A Tale of Two Reflexes: Cultural Egoism vs. Cultural Relativism
I teach ethics to wide-eyed freshman at least once every year. It's one of my favorite classes to teach. We start the term by talking about the status of morality. Is ethics real? Do we discover the correct ethical rules or create them? Inevitably, my students quickly adopt one of two positions.
Some believe strongly that there is just one true moral code. And when you ask them about what that code is like, it almost always sounds like the status quo. These students gravitate naturally to the way we've always done things and insist that it's the right way for everyone to do them. If others disagree, well, they're just wrong. These students are regularly criticized by their peers as being egoistic about ethics.
Another group gravitates naturally towards the idea that there is no one right way to do things. We create moral boundaries; we don't discover them. Each group has its own standards, and no group is more right than anyone else. For example, some will think that eating meat is right for some people but wrong for others. That means there is no one true moral code. These students are regularly criticized by their peers for embracing moral relativism.
In other words, almost all of my students start out thinking about ethics through one of two lenses: either my culture's got it right (and others have it wrong) or else every culture is just as right as any other. It's almost like humans have a moral reflex that falls along one of these two lines.
Very few of my students stick with either of these positions over the course of the term. Many of them come to endorse a third view that is widely shared among professional philosophers: there is a universal moral standard but no culture lives up to it perfectly. This view is called moral realism, and it avoids what many see as mistakes with the reflexive positions we initially stake out.
On moral realism, the fact that another culture differs from ours doesn't mean it's worse. That's the mistake made by the cultural egoist. In fact, if there's a universal moral code, there's no antecedent reason for thinking that any one culture has captured it moreso than any other. That realization provides a powerful dose of epistemic humility. Just because we've always done it this way doesn't make it the right way.
Similarly, the fact that another culture differs from ours doesn't mean that it's the same or just as good, either. That's the mistake of the cultural relativist. In fact, if there's a universal moral code, then when cultures widely disagree with one another about the same issue, they can't all be right. In fact, it's likely that many of the moral standards cherished by various civilizations over the years are heinously mistaken.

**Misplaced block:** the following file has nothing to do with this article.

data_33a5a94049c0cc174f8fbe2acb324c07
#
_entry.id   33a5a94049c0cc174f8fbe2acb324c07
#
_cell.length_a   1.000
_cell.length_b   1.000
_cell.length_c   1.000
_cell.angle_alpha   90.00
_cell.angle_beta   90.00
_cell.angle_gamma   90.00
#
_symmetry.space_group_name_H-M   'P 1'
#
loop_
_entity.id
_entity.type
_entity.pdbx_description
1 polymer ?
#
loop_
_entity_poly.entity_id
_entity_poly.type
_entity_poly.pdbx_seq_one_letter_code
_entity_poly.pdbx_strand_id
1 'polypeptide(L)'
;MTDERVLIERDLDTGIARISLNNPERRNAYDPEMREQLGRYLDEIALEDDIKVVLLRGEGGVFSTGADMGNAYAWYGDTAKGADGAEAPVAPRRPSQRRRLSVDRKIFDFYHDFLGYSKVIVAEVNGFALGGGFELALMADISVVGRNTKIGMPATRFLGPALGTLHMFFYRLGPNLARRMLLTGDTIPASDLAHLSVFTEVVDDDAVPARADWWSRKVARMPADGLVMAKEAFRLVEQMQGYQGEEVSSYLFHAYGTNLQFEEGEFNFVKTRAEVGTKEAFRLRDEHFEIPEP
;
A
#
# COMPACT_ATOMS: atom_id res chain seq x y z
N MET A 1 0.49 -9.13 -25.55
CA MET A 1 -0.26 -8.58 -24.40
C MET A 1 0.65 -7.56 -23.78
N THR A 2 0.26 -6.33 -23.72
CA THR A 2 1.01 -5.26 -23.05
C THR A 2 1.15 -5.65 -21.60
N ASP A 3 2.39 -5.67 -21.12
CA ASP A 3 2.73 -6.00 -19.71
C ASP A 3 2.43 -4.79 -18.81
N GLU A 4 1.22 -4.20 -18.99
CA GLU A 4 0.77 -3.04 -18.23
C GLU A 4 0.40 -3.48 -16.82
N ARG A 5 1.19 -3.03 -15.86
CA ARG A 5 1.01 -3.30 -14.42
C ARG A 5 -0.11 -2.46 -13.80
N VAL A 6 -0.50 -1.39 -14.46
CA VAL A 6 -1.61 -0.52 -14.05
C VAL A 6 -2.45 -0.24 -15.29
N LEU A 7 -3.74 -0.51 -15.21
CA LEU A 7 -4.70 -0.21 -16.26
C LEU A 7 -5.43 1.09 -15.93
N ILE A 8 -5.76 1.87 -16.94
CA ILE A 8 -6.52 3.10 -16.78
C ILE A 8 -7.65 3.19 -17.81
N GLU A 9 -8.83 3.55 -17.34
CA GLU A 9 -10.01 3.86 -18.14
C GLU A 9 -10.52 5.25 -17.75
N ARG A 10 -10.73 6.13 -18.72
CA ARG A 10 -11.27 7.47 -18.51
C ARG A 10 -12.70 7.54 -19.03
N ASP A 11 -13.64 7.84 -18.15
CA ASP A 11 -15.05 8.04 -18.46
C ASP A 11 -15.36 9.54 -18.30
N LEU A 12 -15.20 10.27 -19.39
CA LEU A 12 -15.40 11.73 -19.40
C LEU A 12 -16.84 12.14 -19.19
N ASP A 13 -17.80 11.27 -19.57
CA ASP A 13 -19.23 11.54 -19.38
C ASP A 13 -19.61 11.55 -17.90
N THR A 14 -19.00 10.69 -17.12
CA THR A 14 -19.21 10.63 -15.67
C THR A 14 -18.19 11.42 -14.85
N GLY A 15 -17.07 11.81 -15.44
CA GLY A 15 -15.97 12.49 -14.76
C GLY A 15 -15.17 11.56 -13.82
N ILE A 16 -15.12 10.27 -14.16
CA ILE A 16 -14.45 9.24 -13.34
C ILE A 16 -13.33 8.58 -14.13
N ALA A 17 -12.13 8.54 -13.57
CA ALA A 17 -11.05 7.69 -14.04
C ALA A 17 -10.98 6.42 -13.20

The punchline is that if moral realism is true, then each of our reflexive positions requires some adjustments.
I think about these two reflexive tendencies a lot when I watch cultural skirmishes play out in newspapers and social media. Sometimes those in the public square take up the banner of the cultural egoist. They are skeptical of multicultural initiatives in schools, dismissive of criticisms of the status quo, and instinctively protective of local customs.
On the flip side, other participants in public conversations are more likely to talk like moral relativists. They seem to think that all cultural practices are automatically worth preserving, that criticizing another culture is always egoistic, and that local practices are morally no better or worse than any others.
The moral realist wants to find a middle way. The fact that others have a different moral standard doesn't automatically imply that they are mistaken. But it doesn't show that they are right, either. Against the egoist, just because another group does something differently doesn't mean that it's morally worse than our way of doing it. Against the relativist, just because another group does something differently doesn't mean that it's morally on par with our way of doing it, either.
All of us are looking for the morally appropriate way to live together. If there's a universal prescription for how to do so, then inter-cultural moral disagreement is evidence that we haven't yet arrived.